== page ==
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My wife and I rescued a Pomeranian 5 years ago from some pretty bad conditions. When we got him, he would show signs of aggression and nipped at us a few times when disciplining him. We knew he came from a bad home so we tried working with him. We took him to classes and he did well (although he NEVER shows aggression around people he isn't used to being around).

He becomes aggressive in certain situations, for example if we take anything away like a bone or toy. We have to be very careful when doing so because his attitude indicates he is willing to bite. Over the 5 years, we have had a couple of instances. The first was about a year ago; he bit my wife when she was with him on the couch and accidentally rolled onto him. We gave him the benefit of the doubt because he was scared and in pain, but my wife did have to see a doctor and we reported the bite. More recently though, he bit my wife again when she was giving him an anti inflammatory because he dropped it and when she went to pick it up he felt as though she was taking something away and bit.

At this point I am feeling like he needs to be put down but it is hard because 99% of the time he is a great, lovable dog and I feel like I have failed in rescuing this dog. I am posting this so I can get an outside opinion that isn't swayed by having had the dog for 5 years. We definitely don't want him in the house anymore because my wife is uncomfortable around him. Is there any place out there where I can find him an owner that works with these types of dogs or do I need to face facts and put him down?

Thanks for any input.

  • Does he mainly become aggressive when you're taking something away (or so he thinks)? What do you mean by 'disciplining'? – LMGagne Feb 6 '17 at 14:24
  • Yes, mostly when taking something away but he also becomes aggressive if he scolded. When I say disciplining, I mean that when we first got him he would pee in the house, so I would sternly say no and put him outside. He would always growl and become defiant. He will also get aggressive if he is under the bed and doesn't want to come out. – jteezy14 Feb 6 '17 at 14:38
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It sounds (from your question and comment) that your dog is more afraid than anything else. Resource guarding (becoming 'aggressive' when something may be taken away) is typically a fear-based behavior. The same goes for lashing out when your dog is hiding under the bed or other furniture and you're trying to get him to come out, as well as acting out when scolded.

You mentioned that you rescued him from a bad situation. It's likely your pup is a bit traumatized from whatever he went through before he was with you. He may have learned that the only way to stay safe, secure, and fed is to bite and growl when he feels afraid and now that has become a conditioned response.

Luckily, with some love and consistency you should be able to decrease these undesirable behaviors. First things first, no more scolding. You might be wondering how you'll get your dog to behave without telling him 'no' or otherwise punishing him. This is easily accomplished by reinforcing the desired behavior with something positive (like a treat or praise), and also by setting him up for success by not putting him in a situation where he will act out (at least for the immediate future).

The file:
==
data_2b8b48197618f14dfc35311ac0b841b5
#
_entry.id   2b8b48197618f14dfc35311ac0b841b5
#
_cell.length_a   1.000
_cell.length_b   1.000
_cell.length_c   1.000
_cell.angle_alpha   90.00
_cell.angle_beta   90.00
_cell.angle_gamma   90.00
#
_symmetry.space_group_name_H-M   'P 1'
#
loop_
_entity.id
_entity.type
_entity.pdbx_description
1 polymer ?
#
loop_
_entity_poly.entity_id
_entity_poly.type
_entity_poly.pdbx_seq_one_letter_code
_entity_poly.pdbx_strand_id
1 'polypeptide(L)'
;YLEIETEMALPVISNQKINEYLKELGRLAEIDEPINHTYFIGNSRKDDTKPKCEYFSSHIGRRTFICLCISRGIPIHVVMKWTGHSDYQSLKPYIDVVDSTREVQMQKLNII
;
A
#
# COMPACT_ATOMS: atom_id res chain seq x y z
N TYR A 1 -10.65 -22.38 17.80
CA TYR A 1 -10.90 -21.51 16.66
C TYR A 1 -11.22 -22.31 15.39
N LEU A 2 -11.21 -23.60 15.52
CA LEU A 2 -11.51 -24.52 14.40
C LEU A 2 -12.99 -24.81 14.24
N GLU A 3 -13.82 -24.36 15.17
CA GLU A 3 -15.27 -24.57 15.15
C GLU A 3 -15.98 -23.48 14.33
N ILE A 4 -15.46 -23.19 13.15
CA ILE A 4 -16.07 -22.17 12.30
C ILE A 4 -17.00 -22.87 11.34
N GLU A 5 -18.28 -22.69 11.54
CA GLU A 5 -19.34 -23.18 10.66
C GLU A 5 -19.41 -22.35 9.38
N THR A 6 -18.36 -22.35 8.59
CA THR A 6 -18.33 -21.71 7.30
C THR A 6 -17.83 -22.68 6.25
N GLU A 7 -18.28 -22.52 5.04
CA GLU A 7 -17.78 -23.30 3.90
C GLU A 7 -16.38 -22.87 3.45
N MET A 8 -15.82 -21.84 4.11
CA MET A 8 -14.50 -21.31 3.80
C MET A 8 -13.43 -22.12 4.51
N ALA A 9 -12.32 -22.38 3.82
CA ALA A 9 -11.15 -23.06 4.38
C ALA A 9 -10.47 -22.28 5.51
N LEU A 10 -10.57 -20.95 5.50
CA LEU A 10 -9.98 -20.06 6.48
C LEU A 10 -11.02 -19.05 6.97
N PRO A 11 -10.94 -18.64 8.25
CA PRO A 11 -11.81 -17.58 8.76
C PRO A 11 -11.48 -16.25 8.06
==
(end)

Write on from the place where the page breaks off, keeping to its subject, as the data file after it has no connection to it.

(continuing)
A great trick for eliminating resource guarding is to teach your dog that every time you take something away he gets something even better. Get of his regular food and go through the following:

  • Pick up your dog’s bowl and make it look like you are filling it with his food.
  • Place the empty bowl on the ground in front of him. Wait for him to investigate, see there is nothing there and look at you. As soon as he looks at you, praise him and add a bit of food into his bowl.
  • After your dog has finished eating the food wait for him to look at you again and add more food into his bowl.
  • Again, wait until all the food has been eaten. Walk a step or two away from his bowl and then back and add a little more. This teaches your pup that your approach and presence at his food bowl means he is going to get more food and you are a positive part of the experience.
  • Feed your dog in this manner for several days and as your dog becomes more relaxed with your presence close to his bowl, gradually add larger handfuls of food until you get to the point where you can put down a full food bowl and he can eat with you standing right next to him.
  • The next stage is to practice walking by an empty bowl and throwing a piece of high value food such as chicken into it. Every time you approach your dog’s empty bowl your dog will see your approach as something good.
  • The last stage of this training is to throw a delicious treat into your dog’s bowl as he is in the process of eating. By this time he should be much more relaxed with your presence and able to accept you being close to him as he eats.

If he is never aggressive about food, but more about toys try the following: